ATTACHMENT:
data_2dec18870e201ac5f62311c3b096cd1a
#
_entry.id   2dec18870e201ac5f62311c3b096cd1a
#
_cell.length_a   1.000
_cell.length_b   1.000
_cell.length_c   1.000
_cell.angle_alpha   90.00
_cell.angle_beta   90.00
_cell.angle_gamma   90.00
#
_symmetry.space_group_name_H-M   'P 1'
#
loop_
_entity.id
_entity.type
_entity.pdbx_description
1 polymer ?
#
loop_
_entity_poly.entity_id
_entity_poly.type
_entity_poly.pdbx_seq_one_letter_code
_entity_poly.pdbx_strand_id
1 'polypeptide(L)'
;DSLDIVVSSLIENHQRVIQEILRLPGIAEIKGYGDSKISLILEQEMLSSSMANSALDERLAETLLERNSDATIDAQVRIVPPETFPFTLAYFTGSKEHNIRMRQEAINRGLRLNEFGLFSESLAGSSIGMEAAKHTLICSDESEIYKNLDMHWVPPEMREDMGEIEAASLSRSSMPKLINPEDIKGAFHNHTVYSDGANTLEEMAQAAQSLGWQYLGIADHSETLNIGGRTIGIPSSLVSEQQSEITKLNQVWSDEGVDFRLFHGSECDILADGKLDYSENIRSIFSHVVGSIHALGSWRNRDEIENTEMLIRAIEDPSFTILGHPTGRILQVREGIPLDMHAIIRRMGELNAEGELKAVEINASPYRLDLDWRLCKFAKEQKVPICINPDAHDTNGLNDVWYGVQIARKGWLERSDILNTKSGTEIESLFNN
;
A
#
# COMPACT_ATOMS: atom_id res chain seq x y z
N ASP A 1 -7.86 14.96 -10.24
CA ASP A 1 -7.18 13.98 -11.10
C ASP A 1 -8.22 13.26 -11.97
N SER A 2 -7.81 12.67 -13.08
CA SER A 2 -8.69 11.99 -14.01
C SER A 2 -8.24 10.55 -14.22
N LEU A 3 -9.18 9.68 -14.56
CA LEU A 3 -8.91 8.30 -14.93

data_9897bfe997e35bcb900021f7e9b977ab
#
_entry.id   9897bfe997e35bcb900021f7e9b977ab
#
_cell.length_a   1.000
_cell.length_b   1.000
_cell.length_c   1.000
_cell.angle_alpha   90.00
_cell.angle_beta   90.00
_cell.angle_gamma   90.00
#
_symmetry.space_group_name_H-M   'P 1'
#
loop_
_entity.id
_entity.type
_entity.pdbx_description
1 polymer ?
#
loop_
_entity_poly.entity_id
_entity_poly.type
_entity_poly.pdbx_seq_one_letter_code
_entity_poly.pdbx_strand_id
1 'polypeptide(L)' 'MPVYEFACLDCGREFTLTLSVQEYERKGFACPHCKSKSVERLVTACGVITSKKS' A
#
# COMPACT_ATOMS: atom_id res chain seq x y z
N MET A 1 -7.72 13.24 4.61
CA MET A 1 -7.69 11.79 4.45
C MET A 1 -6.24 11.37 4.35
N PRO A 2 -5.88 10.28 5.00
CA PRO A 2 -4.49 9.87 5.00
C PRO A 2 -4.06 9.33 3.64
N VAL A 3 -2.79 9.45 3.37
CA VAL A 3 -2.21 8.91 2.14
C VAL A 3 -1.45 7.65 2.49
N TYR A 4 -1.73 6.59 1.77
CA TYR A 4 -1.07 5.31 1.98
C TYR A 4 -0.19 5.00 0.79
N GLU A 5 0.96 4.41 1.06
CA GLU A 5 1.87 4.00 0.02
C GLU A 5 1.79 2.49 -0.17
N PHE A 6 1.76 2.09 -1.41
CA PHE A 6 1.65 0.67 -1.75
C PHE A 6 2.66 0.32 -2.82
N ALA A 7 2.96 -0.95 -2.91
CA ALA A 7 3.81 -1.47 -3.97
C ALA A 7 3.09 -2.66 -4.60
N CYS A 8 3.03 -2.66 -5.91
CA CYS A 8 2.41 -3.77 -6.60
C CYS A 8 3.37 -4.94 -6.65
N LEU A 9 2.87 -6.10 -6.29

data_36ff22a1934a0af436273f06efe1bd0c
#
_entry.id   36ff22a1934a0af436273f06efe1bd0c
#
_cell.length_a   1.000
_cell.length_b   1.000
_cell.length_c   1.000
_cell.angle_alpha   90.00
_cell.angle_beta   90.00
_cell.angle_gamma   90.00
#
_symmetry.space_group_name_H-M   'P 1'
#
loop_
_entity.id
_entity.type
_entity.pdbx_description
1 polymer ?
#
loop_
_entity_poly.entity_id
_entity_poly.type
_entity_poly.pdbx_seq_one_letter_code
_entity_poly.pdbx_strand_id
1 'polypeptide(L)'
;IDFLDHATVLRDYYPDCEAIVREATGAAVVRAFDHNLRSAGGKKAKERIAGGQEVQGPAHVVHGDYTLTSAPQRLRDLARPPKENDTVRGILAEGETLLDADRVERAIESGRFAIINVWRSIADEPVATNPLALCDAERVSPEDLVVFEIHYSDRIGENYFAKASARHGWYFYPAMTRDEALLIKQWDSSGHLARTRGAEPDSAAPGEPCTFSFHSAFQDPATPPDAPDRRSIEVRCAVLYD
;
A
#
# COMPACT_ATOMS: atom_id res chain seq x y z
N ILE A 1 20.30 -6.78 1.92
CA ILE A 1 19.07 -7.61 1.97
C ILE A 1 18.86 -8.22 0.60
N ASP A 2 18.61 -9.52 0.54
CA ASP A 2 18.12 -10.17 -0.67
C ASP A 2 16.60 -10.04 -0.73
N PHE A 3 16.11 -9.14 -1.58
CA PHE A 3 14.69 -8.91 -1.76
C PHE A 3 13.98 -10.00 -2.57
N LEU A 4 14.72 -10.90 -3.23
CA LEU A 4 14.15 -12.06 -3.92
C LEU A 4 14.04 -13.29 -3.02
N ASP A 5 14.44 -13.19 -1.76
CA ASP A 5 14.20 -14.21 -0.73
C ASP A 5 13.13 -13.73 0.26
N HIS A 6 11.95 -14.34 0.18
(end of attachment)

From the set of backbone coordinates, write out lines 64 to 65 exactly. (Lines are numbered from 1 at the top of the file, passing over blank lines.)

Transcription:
#
# COMPACT_ATOMS: atom_id res chain seq x y z